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Long Term Flood Solutions Plan for the Basin Planning for the 20% Flow Reduction Distributed Detention Strategies for Individual Watershed DistrictsHalstad.

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Presentation on theme: "Long Term Flood Solutions Plan for the Basin Planning for the 20% Flow Reduction Distributed Detention Strategies for Individual Watershed DistrictsHalstad."— Presentation transcript:


2 Long Term Flood Solutions Plan for the Basin Planning for the 20% Flow Reduction Distributed Detention Strategies for Individual Watershed DistrictsHalstad Upstream Retention Study Water Quality Improvement Potential

3  A plan developed by the Red River Basin Commission to reduce future flood damages by reducing flows  Accomplished primarily by detaining/retaining water upstream  Requires construction of multiple storage facilities (impoundments) distributed throughout the basin Basin wide Flow Reduction Strategy

4 Primary Criteria Set a goal high enough to significantly reduce flood damages Set it low enough to be considered doable and reasonably foreseeable Initial Goal of 20% peak flow reduction along the entire length of the River Would likely have prevented the 1997 disaster in Grand Forks / East Grand Forks Considered doable by the committee, which included engineers representing tributary watersheds Not a “Make or Break” goal Lesser reductions will provide incremental benefits Greater reductions will increase benefits

5 How much storage would be required?? No suitable hydraulic model of the entire Red River Mainstem existed in 2005 to answer that question RRBC FDR Committee, with assistance from consultants on contract, set out to develop a model… That could dynamically account for both flow and storage across the broad valley as the flood wave moves north

6  The Basin Commission next encouraged each water district to identify storage it could build to meet its flow reduction allocation  Existing hydrologic models (where available) were used by local water management engineers to prepare revised tributary hydrographs to the Red River that would result from the planned storage Identifying Storage Potential

7 26 storage sites were identified to meet the 20% reduction goal at Wahpeton including one (North Ottawa) that has been constructed since 1997 and one hypothetical site in South Dakota.  The constructed storage volume would be 125,000 ac-ft of which 101,000 ac-ft would be gate controlled.  This compares to a flow reduction allocation of 98,000 ac-ft.  This suggests that total constructed storage may need to be about 25% greater than the flow reduction allocation or about equal to the gate controlled portion as expected. BOIS DE SIOUX WATERSHED 2010 Flow Reduction Strategy



10  Completing and refining the tributary flow reduction plans clearly required new and improved hydrologic models for many tributary areas.  Recently collected LIDAR data greatly improves potential model accuracy and detail.  New HEC-HMS models are nearly completed using consistent and coordinated methodologies for all US tributaries.  New HEC-HMS models are being developed north to the border and beyond as LIDAR data becomes available. Improved Hydrologic Models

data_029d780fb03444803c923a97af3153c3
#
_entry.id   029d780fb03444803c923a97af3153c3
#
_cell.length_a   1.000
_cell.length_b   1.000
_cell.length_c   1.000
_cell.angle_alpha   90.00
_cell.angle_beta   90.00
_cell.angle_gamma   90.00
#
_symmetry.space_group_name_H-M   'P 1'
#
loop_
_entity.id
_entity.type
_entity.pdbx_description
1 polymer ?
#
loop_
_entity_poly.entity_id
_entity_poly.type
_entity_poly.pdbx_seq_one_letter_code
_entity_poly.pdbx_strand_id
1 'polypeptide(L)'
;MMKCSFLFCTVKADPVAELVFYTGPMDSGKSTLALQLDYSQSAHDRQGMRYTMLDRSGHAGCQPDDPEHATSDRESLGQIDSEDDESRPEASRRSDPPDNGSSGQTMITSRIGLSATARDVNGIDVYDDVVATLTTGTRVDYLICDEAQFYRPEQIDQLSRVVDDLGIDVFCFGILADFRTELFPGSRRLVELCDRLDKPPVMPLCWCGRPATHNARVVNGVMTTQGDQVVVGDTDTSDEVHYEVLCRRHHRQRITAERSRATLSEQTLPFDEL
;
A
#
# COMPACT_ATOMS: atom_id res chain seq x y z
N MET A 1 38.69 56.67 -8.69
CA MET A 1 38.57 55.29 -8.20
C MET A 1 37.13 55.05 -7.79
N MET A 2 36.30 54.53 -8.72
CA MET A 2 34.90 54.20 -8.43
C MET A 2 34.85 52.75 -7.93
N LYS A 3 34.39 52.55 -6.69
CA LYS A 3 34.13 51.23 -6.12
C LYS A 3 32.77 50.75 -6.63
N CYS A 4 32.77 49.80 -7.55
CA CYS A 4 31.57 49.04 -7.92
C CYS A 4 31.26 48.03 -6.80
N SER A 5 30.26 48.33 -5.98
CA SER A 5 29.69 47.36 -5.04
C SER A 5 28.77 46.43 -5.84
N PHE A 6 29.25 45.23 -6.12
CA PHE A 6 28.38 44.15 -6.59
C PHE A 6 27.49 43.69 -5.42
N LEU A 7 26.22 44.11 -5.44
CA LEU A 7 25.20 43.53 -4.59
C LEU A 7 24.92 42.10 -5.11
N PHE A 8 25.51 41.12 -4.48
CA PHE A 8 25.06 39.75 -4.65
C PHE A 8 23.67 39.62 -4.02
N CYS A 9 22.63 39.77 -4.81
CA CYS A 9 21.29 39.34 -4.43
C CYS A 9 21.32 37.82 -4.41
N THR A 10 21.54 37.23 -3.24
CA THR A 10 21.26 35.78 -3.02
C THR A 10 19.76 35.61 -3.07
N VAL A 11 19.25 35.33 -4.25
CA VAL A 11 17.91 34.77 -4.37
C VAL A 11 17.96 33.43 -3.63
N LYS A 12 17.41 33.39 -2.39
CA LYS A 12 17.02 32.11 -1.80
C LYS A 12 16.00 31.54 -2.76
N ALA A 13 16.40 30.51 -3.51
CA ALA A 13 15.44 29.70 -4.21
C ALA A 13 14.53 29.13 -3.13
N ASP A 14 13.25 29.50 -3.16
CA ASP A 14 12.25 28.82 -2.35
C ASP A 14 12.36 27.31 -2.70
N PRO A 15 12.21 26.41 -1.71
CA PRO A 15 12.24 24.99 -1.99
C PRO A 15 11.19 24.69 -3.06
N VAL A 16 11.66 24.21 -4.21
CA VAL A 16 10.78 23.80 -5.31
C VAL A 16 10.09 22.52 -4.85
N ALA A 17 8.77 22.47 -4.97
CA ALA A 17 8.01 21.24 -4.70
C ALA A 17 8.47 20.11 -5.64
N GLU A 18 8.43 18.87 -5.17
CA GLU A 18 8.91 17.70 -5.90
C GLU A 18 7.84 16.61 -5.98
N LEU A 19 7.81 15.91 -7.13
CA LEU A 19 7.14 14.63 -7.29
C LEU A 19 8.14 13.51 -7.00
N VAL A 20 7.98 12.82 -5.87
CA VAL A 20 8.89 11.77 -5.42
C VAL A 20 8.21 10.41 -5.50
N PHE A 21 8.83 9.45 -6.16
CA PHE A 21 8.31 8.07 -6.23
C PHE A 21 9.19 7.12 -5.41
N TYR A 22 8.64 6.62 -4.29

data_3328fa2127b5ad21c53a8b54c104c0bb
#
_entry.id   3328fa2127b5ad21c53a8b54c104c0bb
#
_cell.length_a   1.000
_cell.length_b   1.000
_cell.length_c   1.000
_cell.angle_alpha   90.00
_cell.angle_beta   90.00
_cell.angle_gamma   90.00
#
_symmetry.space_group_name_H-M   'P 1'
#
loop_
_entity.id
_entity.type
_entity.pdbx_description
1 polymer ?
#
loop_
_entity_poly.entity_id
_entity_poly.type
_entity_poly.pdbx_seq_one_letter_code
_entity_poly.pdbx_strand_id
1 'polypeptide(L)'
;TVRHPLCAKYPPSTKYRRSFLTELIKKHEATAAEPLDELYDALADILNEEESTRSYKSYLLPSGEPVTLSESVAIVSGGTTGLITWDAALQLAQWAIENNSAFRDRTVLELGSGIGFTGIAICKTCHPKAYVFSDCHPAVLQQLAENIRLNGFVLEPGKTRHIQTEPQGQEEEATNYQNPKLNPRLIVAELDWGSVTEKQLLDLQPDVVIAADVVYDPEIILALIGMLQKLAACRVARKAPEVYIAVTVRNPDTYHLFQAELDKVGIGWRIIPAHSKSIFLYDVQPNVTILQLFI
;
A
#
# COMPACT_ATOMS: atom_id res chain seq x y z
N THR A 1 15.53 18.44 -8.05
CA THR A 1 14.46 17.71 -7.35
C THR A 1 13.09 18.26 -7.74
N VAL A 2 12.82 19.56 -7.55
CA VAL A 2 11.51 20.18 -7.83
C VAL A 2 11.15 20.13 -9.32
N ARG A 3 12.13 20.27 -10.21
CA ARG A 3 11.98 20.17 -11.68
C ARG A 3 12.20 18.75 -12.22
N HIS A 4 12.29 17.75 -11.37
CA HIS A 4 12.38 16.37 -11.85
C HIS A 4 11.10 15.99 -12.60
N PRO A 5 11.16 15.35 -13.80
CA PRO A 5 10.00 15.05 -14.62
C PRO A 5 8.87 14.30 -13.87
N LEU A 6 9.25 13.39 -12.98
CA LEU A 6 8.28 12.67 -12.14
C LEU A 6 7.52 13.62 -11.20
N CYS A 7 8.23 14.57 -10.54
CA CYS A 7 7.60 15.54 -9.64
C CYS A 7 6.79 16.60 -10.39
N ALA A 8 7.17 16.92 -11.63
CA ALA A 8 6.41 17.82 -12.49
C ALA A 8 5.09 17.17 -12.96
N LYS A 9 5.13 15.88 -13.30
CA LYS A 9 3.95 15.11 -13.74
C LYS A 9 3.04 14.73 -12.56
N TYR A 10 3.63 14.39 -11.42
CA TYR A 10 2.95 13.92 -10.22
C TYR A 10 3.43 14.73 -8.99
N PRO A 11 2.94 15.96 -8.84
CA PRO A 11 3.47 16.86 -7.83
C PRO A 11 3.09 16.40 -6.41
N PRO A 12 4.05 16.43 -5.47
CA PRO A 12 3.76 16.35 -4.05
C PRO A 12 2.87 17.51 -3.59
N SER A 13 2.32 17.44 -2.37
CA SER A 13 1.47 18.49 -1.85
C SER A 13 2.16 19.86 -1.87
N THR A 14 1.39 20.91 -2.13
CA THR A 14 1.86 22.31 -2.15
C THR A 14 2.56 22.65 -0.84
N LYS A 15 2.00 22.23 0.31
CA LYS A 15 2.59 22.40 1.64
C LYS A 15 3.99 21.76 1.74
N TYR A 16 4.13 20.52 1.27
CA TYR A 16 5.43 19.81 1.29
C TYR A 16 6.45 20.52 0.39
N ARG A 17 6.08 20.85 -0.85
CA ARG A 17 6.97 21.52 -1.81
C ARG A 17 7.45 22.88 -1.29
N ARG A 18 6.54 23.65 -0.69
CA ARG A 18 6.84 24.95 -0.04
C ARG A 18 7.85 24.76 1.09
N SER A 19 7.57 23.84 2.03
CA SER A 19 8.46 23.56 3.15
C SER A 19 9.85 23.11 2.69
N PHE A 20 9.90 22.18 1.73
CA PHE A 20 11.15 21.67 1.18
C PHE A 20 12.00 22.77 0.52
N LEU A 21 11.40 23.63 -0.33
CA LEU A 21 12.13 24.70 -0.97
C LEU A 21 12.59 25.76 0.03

11  Using the new models, watershed are identifying sites that would meet their allocated flow reductions. Refined Tributary flow Reduction Plans

12 Background Information RRBMI LiDAR Multiple Partners, Led by IWI Phase 1 - HEC-HMS Existing Conditions Communities of Fargo and Moorhead Site Identification Process and Level of Detail Minnesota Tributary Expanded Distributed Detention Strategies Funded By: Red River Watershed Management Board (Minnesota) Red River Basin Commission Buffalo-Red River Watershed District North Dakota Tributary Comprehensive Detention Plans Funded By: Red River Joint Water Resource District (ND) Local Water Resource Districts North Dakota State Water Commission

13 North Ottawa Impoundment Project Bois de Sioux Watershed District (Minnesota) Controls 75 square miles 16,000 Ac-Ft of gated storage



16 Approximately 25 Locations 300K A-F Total 157K A-F Gated 143K A-F Ungated


18 IWI Project Planning Tool Development - $180,000 Distributed Detention Plan Development - $480,000 Total -$660,000 Funded By: Red River Watershed Management Board$617,000 Buffalo-Red River Watershed District$21,600 Red River Basin Commission (FMDA)$21,600

19 TOTAL COST$1,700,000 NDSWC (50%)$850,000 RRJWRD (32.5% - 50%)$710,000 Local (0% - 17.5%)$140,000

20 Methodology – Site Identification Criteria Control minimum of 20 square miles Avoid impacts to residential structures / infrastructure Store a minimum of 3 inches of runoff Avoid mainstem locations in lower 2/3 of watershed Primarily select off-channel & stream locations Reasonable levee heights & inundation impacts Modeling Assumptions Gated with E.S. 5 feet below top of levee Dry storage, no conservation pools

21 Elm River Traill Co. WRD Cass Co. Joint WRD Rush River Cass Co. Joint WRD Maple River Maple River WRD Lower Sheyenne Cass Co. Joint WRD Wild Rice River Richland Co. WRD Cass Co. Joint WRD

22 100 ND Detention Site Options Identified 7 Elm River 3 Rush River 40 Maple River 20 Lower Sheyenne 30 Wild Rice Summary of Results for 100-yr Snowmelt Tributary peak reductions in excess of 35% possible Flood volume reductions in excess of 20% possible LTFS tributary goals can be achieved Off-channel sites needed to control peaks in many cases